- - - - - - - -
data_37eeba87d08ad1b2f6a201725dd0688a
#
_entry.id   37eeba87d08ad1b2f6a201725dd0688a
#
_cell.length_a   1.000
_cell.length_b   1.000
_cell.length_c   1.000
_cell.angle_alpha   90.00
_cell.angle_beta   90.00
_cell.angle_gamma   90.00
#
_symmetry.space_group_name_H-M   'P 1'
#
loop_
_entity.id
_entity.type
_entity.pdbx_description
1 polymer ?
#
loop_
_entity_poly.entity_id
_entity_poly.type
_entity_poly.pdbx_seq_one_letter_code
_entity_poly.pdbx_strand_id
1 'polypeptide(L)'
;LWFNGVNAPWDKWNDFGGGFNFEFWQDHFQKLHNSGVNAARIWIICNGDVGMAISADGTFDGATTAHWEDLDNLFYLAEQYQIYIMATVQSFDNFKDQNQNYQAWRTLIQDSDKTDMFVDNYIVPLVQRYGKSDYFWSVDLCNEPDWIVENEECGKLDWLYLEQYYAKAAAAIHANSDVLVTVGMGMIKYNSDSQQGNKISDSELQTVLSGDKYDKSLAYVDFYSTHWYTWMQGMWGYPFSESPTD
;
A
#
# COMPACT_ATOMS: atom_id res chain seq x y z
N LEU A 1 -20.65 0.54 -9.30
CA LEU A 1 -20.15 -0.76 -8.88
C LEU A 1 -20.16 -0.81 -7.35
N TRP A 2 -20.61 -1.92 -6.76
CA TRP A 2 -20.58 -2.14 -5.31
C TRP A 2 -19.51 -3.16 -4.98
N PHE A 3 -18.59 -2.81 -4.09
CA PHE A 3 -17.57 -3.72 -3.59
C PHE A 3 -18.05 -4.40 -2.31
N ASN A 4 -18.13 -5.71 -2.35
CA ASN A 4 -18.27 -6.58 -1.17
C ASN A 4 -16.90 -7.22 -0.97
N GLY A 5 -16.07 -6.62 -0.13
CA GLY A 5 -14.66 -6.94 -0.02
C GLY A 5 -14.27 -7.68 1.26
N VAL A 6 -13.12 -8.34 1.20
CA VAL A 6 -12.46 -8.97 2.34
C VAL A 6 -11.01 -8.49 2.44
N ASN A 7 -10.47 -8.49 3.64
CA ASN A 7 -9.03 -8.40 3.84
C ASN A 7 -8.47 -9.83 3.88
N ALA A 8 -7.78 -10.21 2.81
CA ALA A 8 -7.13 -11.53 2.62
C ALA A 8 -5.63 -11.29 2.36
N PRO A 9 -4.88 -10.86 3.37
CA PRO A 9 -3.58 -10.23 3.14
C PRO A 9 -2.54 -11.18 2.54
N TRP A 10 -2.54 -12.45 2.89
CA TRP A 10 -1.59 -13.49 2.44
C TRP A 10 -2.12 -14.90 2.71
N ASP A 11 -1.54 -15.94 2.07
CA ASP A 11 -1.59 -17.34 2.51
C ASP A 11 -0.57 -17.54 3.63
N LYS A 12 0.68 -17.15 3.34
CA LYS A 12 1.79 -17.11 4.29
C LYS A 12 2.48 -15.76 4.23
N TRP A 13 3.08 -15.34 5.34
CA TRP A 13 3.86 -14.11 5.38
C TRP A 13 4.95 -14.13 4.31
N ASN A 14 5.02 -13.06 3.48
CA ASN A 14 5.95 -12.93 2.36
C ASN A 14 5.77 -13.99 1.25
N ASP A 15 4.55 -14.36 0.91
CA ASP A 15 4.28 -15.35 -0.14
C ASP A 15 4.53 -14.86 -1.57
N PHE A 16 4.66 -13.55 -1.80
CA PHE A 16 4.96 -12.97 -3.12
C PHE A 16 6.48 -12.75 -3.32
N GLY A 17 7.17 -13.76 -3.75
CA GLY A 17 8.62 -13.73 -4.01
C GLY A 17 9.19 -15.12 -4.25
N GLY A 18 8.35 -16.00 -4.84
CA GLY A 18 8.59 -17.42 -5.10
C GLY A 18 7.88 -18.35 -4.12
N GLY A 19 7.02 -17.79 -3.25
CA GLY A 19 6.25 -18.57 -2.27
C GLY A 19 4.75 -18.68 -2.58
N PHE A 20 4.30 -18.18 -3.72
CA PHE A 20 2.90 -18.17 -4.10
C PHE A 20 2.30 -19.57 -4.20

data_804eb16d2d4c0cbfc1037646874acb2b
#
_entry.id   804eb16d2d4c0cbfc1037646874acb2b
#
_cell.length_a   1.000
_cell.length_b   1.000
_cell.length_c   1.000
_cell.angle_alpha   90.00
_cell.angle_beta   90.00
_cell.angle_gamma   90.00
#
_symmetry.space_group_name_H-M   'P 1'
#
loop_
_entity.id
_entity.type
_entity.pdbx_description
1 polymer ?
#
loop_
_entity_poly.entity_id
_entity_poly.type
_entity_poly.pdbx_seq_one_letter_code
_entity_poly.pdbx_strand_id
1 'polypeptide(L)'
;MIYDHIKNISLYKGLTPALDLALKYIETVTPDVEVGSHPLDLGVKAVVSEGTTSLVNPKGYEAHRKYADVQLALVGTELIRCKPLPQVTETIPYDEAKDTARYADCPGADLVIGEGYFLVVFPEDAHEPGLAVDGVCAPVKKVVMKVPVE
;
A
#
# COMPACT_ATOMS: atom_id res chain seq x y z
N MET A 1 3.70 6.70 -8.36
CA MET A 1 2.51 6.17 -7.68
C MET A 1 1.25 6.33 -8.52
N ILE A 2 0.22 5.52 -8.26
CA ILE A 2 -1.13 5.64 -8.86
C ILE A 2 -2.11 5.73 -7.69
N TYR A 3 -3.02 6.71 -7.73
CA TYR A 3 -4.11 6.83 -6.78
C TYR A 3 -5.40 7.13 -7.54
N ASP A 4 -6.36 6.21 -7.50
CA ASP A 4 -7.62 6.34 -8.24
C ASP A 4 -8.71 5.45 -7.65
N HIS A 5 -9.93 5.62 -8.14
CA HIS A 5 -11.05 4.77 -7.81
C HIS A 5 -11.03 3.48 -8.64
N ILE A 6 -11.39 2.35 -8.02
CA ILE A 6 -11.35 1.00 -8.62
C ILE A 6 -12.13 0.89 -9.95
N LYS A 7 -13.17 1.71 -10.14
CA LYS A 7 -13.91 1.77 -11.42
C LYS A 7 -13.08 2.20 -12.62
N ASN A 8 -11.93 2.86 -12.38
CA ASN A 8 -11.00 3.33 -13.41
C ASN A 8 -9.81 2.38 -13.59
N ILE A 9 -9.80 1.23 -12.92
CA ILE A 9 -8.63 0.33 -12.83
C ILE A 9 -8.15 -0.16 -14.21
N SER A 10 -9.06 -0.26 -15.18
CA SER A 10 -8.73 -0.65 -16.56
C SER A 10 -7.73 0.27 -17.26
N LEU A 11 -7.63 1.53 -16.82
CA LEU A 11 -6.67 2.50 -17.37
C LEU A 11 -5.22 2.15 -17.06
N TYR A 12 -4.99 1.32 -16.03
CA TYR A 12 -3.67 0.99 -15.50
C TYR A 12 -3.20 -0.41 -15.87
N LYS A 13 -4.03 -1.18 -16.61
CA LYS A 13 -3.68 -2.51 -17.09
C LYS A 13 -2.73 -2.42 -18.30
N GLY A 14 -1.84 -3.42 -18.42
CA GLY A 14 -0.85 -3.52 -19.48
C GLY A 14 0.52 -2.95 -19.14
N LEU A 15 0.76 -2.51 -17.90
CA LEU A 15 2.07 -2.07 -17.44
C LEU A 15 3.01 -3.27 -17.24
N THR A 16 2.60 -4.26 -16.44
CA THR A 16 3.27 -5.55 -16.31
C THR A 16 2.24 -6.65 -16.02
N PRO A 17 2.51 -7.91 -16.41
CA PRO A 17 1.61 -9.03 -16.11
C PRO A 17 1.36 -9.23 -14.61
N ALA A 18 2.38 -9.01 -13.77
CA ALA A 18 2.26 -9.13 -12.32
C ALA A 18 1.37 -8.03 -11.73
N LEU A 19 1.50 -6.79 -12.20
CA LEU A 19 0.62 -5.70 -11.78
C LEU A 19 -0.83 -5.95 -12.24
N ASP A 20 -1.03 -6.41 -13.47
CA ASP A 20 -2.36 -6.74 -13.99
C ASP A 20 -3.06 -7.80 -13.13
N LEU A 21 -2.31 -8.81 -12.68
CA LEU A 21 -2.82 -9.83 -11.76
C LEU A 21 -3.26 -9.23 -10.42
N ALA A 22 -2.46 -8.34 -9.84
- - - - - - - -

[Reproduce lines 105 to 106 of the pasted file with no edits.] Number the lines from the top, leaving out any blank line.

_entity.id
_entity.type